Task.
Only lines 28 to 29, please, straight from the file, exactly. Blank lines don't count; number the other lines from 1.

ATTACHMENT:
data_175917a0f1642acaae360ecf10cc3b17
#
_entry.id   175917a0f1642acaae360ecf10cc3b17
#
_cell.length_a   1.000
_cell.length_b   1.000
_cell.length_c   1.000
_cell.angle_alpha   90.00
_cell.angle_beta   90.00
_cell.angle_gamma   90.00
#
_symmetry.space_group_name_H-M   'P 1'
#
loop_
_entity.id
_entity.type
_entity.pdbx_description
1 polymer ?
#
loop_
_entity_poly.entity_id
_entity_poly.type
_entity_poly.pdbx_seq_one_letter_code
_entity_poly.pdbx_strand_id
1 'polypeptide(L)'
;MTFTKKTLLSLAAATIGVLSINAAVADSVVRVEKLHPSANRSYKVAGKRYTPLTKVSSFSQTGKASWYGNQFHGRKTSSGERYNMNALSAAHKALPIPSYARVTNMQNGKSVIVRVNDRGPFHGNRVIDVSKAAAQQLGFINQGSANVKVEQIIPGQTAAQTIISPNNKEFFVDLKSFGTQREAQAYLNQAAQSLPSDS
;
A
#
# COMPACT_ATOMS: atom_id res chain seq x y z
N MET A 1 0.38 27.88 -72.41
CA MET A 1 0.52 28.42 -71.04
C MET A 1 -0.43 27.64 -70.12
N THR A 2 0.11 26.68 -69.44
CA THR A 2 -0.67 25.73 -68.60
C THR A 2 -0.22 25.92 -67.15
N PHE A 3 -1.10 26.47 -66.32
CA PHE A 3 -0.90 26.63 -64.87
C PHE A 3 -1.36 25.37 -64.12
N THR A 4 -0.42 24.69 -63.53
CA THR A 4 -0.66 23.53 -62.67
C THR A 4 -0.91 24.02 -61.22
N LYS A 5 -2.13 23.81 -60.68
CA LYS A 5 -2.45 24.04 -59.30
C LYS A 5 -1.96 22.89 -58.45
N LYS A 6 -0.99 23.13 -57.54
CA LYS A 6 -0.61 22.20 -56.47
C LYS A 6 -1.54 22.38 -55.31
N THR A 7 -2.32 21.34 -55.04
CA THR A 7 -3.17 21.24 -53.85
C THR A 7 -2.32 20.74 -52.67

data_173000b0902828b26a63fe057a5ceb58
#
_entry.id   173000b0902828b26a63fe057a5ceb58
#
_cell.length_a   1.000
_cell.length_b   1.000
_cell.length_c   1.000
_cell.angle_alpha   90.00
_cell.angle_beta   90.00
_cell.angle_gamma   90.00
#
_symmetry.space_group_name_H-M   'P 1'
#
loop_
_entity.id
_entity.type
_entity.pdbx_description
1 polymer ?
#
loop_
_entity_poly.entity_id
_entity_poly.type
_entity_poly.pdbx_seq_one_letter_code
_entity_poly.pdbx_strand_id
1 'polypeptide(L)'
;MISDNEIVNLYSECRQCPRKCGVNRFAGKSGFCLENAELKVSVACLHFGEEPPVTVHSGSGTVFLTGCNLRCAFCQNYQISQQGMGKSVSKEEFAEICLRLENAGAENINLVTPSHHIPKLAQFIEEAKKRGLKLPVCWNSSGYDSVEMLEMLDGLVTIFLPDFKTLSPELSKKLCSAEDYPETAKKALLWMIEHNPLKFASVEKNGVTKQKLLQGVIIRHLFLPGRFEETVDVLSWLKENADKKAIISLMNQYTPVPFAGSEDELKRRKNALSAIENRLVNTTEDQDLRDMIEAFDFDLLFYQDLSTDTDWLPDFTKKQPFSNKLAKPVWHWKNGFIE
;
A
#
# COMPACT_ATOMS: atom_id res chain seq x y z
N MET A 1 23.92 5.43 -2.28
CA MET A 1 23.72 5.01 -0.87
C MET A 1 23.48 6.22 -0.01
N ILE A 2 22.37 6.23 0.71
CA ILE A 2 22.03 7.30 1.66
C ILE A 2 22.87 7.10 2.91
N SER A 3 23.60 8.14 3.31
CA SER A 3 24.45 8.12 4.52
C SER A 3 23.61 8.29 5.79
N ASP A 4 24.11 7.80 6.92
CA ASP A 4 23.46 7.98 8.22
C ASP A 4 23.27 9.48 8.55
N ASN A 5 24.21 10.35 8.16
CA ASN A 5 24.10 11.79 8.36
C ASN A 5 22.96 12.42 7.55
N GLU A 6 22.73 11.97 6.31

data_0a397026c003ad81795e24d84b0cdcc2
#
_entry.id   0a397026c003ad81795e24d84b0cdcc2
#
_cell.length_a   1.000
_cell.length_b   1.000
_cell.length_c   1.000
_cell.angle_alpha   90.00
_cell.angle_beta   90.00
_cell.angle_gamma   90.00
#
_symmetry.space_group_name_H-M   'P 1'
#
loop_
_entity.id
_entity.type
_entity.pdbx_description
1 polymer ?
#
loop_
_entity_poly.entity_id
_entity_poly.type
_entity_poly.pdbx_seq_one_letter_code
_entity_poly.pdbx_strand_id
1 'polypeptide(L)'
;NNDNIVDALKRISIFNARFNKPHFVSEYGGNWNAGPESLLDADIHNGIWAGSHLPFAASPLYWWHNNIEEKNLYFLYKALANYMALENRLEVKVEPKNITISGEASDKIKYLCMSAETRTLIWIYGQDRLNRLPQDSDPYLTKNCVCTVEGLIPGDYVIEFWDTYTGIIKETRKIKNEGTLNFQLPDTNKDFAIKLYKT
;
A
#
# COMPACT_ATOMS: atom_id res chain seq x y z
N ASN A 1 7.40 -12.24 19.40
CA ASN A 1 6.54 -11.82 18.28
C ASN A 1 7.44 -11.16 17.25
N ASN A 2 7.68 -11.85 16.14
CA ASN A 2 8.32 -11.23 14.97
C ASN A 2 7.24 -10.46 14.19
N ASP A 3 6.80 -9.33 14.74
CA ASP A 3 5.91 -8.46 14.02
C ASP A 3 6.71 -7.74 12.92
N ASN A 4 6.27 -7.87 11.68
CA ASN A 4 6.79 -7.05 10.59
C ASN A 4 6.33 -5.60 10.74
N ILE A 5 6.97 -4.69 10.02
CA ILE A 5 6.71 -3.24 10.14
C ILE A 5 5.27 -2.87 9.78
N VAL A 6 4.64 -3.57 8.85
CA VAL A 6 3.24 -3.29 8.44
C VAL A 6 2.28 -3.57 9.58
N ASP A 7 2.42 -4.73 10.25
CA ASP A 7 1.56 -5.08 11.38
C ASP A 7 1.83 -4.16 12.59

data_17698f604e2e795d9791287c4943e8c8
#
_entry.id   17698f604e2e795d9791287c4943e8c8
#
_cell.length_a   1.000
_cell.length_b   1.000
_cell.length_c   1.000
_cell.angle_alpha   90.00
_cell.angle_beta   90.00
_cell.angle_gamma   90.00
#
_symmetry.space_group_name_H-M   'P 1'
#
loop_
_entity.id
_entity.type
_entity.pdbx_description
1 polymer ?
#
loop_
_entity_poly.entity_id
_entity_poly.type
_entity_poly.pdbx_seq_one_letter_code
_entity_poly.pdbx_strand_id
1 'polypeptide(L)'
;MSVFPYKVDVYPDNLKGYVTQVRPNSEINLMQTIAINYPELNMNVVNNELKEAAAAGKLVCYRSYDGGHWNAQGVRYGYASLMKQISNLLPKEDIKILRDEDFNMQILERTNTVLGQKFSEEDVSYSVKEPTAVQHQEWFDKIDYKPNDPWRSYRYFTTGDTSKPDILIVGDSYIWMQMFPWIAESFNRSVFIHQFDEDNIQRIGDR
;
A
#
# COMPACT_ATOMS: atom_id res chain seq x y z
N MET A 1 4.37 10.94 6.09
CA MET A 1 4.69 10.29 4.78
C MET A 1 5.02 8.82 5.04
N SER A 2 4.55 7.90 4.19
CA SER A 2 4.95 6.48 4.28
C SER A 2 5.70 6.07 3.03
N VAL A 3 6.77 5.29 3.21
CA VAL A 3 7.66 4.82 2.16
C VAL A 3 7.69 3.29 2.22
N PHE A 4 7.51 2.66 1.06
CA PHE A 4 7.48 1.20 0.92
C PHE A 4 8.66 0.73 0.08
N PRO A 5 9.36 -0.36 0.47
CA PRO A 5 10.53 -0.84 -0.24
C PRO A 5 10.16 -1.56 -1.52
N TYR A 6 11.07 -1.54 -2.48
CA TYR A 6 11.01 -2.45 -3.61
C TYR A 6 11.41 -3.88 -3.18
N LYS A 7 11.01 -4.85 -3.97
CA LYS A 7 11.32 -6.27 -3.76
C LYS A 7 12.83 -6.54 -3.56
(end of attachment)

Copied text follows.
A
#